Here’s Cage’s Commandments:
- Make games for all: “How do we make content that will talk to your mother or grandmother? How do we make them play? Can we make content, interactive experiences, for an adult?”
- Change our paradigms: “We cannot hope to keep doing the same things the same way and expand our market overnight.” “We need to decide that violence and platforms are not the only way. Now, if the character doesn’t hold a gun, designers don’t even know what to do.”
- The importance of meaning: Cage said that many games “have absolutely nothing to say” and should tackle real-world themes and problems inherent in society.
- Become accessible: “How fast they move their thumbs… who cares? Let’s focus on what the player feels, not how they do it.”
- Bring other talent on board: He’s been working with Ellen Page and David Bowie so Cage wants to see more of these types of relationships.
- Relationships with Hollywood: “We still have a long way to go and a lot to learn, but we should respect each other. I think the time has come for a really balanced, more respectful partnership, and together we can build a new form of entertainment.”
- Changing our relationship with censorship: Cage said the industry should stop being so self-censored by applying whatever is going to sell to game design and that we should stop acting “like stupid teenagers ourselves…We should show that we’re not a bunch of teenagers, that we’re responsible and that we respect our mediums.”
- The role of press: Cage doesn’t like review scores and wants to see press help change the way games are approached and discussed
- The importance of gamers: “I think that buying or not buying a game is almost like a political vote. You decide if you want the industry to go in this direction. Buy crap, and you will get more crap. Buy exciting, ambitious, risky games, and you will get more of them. So buying a game is also a responsibility. So if you buy games, you vote where you want the industry to go.”
Of all of those Commandments, the only one that seems a little ridiculous if you’re looking for more grown-up games is the encouraging of relationships with Hollywood. So let’s just scrap that one for now. The others are reasonable, to a point, providing you don’t take it that Cage is saying EVERY game should try to stick to this. Developers trying to be mature or grown up in their games, on the other hand, could take some notes, probably.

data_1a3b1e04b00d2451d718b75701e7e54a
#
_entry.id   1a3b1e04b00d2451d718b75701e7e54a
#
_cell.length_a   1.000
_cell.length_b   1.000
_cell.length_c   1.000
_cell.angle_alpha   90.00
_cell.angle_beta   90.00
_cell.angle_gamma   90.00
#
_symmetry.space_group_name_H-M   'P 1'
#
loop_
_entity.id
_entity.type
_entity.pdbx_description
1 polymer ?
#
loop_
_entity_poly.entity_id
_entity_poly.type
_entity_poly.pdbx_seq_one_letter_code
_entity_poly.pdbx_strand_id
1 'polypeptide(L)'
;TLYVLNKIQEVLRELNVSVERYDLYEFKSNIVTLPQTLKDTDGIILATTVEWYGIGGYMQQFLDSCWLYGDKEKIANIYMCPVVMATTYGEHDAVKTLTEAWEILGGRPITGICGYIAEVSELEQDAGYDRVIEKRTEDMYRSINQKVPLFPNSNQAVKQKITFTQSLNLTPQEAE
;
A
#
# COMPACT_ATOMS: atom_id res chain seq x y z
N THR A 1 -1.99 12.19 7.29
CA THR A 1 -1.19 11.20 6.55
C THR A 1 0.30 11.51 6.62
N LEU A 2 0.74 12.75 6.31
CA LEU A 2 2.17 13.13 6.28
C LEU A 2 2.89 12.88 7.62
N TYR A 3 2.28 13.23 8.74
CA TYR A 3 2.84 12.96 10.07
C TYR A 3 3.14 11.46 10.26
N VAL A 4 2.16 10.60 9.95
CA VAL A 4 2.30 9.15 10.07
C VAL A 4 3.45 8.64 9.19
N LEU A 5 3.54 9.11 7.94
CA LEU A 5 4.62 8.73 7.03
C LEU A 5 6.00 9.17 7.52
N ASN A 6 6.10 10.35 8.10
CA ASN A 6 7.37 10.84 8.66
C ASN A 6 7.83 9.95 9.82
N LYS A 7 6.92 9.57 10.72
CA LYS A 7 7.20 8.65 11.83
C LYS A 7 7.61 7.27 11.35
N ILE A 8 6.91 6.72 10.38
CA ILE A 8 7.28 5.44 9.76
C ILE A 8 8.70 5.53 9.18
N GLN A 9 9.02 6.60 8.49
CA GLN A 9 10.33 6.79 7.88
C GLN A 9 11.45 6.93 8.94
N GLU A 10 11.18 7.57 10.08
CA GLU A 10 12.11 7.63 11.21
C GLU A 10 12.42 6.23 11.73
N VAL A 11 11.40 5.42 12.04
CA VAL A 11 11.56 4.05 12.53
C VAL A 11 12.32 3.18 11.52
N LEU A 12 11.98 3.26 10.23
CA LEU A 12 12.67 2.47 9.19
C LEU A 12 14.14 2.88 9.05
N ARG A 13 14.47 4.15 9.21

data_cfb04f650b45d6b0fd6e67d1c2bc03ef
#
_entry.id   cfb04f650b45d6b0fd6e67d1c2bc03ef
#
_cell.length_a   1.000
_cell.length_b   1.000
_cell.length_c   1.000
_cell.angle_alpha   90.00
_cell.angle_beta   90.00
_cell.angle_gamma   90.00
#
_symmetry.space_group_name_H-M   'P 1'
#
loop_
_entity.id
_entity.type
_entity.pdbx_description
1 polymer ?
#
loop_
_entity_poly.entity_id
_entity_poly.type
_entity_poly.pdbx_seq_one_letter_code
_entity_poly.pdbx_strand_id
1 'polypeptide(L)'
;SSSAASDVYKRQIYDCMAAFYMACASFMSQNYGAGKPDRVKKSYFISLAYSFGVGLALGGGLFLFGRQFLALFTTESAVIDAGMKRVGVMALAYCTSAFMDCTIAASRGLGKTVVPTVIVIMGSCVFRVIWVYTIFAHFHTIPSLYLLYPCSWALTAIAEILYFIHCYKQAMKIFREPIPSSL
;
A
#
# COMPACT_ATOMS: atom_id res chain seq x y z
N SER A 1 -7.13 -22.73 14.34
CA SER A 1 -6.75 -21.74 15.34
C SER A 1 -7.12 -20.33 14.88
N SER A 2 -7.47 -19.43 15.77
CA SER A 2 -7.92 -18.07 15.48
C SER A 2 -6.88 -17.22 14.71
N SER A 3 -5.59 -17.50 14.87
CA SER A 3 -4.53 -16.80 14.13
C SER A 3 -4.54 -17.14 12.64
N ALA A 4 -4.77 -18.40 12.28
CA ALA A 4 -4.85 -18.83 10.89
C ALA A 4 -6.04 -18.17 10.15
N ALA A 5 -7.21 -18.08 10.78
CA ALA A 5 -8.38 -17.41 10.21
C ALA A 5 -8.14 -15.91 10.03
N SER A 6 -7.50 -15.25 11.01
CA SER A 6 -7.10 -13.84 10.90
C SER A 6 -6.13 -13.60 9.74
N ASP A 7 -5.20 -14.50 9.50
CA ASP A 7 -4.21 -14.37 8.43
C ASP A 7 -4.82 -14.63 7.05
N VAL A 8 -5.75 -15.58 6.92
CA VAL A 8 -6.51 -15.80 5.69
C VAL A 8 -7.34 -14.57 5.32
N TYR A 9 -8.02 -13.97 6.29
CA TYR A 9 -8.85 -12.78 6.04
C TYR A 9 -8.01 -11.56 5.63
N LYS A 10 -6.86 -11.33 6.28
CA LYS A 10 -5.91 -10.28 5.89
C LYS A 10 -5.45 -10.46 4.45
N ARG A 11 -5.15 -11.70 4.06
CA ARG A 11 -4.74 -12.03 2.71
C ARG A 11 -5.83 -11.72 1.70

There is something else he said that is slightly perturbing as well, though. And it’s mostly because it’s being applied to AAA game development practices. Basically, Cage described how a US publisher reacted when he proposed Indigo Prophecy to them. He said that the protagonist didn’t use weapons, and the publisher said, “Oh, he drives cars?” Then, when Cage said that they don’t jump
between platforms, they apparently came out with, “Then it’s not a game!” This led Cage to say the following during DICE:
“Can we make games without a gun? That’s a challenge for the entire industry.”
For EVERYONE you say?! Including indie game developers? But don’t you realize that indie games have been doing this increasingly every year – mature games that contain no guns. In fact, they’re brilliant at it and you should probably be taking notes yourself Mr. Cage. Allow me to help you out by pointing to some “games without a gun”. Actually, let’s go one step further and find games without jumping between platforms, driving, guns or even any form of shooting that were released in the last year or two. Oh, and we’ll ensure they’re ones that have sold pretty well or caught good press while we’re at it. How about that?! You think it’s not possible?
Well, how about I’ve got a list of said games below to get you started? And the great thing is that I had loads to pick from. Take it all in…
And here’s some upcoming ones that fit the same criteria:
And I’d like to add a game WITH a gun that shows there’s much more that could be done with guns in games should they be designed with that in mind.